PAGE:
• More boys than girls reported having gambled on private betting, sports betting and poker.
  • Although 65% of parents reported having gambled at least once in the past year, the majority (around 90%) were non-problem gamblers.
  • Boys who had either been the victim or perpetrator of bullying at school were more likely to report having gambled.
  • At age 16-17, around one in four boys (24%) and one in seven girls (15%) reported having played gambling-like games in the past 12 months.
  • Teenagers who engaged in risky behaviours such as smoking and drinking, or had friends who smoked or drank alcohol, were more likely to report having gambled. Link to the article

Citation: Warren, D., & Yu, M. (2019). Gambling activity among teenagers and their parents. LSAC Annual Statistical Report 2018. Retrieved from:

Social capital and gambling: Evidence from Australia [subscription-access article]

The prevalence of problem gambling in many countries necessitates research that examines factors influencing excessive and addictive consumption. We consider how social capital impacts gambling participation for a large representative sample of the Australian population. Specifically, we examine the association between social capital and gambling addiction using data from the Household, Income and Labour Dynamics in Australia survey. We address the endogeneity of social capital by instrumenting for social capital using an urban/rural reversed measure of ethnic diversity. Our main findings suggest that higher levels of social capital are associated with lower gambling risks measured by the Problem Gambling Severity Index. This general finding is robust to alternative ways of measuring social capital and gambling, and alternative estimation approaches. We also find that the effect of social capital is stronger in the case of problem gamblers compared to gamblers in other risk categories.
Link to article details and access conditions

APA Citation: Awaworyi Churchill, S. & Farrell, L. (2019). Social capital and gambling: Evidence from Australia. Journal of Gambling Studies.

Isolating the impact of specific gambling activities and modes on problem gambling and psychological distress in internet gamblers [article]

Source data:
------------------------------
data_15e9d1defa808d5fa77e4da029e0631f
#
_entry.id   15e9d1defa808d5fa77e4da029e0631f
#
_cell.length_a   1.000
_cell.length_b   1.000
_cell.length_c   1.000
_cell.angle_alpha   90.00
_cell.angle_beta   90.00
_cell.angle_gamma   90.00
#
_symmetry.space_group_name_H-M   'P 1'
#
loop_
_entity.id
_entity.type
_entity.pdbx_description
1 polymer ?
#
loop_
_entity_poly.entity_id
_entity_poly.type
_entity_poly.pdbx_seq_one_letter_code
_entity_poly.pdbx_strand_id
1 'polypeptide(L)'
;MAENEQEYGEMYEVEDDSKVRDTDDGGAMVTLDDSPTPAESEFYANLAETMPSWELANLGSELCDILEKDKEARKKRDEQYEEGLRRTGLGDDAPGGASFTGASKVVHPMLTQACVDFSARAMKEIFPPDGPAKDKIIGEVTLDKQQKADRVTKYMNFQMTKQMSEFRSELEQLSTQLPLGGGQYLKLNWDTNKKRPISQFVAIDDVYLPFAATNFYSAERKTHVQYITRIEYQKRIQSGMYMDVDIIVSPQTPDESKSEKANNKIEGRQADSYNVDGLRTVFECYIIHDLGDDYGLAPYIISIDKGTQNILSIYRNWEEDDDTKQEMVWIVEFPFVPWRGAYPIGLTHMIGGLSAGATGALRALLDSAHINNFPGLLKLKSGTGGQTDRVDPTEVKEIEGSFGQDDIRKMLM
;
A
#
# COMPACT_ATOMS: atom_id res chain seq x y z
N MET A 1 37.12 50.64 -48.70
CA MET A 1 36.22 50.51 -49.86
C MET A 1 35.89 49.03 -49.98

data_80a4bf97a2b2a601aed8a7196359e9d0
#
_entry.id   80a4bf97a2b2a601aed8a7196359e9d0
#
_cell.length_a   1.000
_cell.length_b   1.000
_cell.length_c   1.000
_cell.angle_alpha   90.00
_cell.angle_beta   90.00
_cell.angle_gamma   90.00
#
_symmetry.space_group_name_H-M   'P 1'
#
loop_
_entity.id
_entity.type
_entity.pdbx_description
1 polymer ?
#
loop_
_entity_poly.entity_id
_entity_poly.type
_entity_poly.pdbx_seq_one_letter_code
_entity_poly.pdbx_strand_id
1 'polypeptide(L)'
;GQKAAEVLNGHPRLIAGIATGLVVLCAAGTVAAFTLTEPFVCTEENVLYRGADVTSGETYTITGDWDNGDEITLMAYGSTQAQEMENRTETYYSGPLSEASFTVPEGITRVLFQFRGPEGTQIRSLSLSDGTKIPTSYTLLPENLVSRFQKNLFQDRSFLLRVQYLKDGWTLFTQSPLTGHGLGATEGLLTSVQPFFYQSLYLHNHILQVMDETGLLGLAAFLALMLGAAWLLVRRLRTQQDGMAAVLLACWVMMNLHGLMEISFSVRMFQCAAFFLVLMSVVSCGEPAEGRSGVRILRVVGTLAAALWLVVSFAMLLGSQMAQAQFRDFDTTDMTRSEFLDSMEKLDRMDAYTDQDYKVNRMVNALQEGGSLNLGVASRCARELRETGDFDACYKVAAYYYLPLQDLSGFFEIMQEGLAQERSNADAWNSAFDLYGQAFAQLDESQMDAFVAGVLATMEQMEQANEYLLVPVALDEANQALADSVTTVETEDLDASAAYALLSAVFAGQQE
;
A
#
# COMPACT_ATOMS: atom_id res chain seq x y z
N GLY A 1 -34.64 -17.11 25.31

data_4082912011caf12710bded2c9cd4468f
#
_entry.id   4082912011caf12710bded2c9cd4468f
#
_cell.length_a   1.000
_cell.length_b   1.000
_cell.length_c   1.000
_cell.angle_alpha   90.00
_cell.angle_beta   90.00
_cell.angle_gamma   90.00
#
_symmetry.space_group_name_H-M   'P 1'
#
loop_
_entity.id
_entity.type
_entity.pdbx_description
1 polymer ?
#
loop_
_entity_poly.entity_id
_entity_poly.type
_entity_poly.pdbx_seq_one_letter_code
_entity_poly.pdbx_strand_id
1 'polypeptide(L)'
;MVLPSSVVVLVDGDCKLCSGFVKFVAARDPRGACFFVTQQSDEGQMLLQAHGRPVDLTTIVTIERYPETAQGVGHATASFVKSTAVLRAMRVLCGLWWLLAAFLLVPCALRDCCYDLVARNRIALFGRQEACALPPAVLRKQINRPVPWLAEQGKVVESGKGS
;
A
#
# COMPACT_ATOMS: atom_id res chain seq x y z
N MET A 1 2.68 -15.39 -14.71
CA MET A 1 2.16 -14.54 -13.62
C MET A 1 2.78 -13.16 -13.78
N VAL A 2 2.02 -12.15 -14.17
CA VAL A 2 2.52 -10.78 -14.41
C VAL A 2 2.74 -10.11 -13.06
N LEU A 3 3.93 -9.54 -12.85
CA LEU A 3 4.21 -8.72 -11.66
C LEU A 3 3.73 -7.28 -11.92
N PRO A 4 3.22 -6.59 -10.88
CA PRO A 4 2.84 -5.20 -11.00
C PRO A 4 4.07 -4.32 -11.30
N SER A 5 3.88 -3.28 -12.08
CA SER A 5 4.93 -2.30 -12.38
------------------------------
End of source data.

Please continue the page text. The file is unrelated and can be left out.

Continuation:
Background: Gambling disorder is related to high overall gambling engagement; however specific activities and modalities are thought to have stronger relationships with gambling problems. This study aimed to isolate the relationship between specific gambling activities and modalities (Internet and venue/land-based) to gambling disorder and general psychological distress. Past-month Internet gamblers were the focus of this investigation because this modality may be associated with gambling disorders in a unique way that needs to be separated from overall gambling intensity.

Methods: Australians who had gambled online in the prior 30 days (N = 998, 57% male) were recruited through a market research company to complete an online survey measuring self-reported gambling participation, problem gambling severity, and psychological distress.

Results: When controlling for overall gambling frequency, problem gambling was significantly positively associated with the frequency of online and venue-based gambling using electronic gaming machines (EGMs) and venue-based sports betting. Psychological distress was uniquely associated with higher frequency of venue gambling using EGMs, sports betting, and casino card/table games.

Conclusions: This study advances our understanding of how specific gambling activities are associated with disordered gambling and psychological distress in users of Internet gambling services. Our results suggest that among Internet gamblers, online and land-based EGMs are strongly associated with gambling disorder severity. High overall gambling engagement is an important predictor of gambling-related harms, nonetheless, venue-based EGMs, sports betting and casinos warrant specific attention to address gambling-related harms and psychological distress among gamblers.
Link to the article

Citation: Gainsbury, S.M., Angus, D.J. & Blaszczynski, A. (2019). Isolating the impact of specific gambling activities and modes on problem gambling and psychological distress in internet gamblers. BMC Public Health, 19(1372). DOI:

The revolving door between government and the alcohol, food and gambling industries in Australia [open-access article]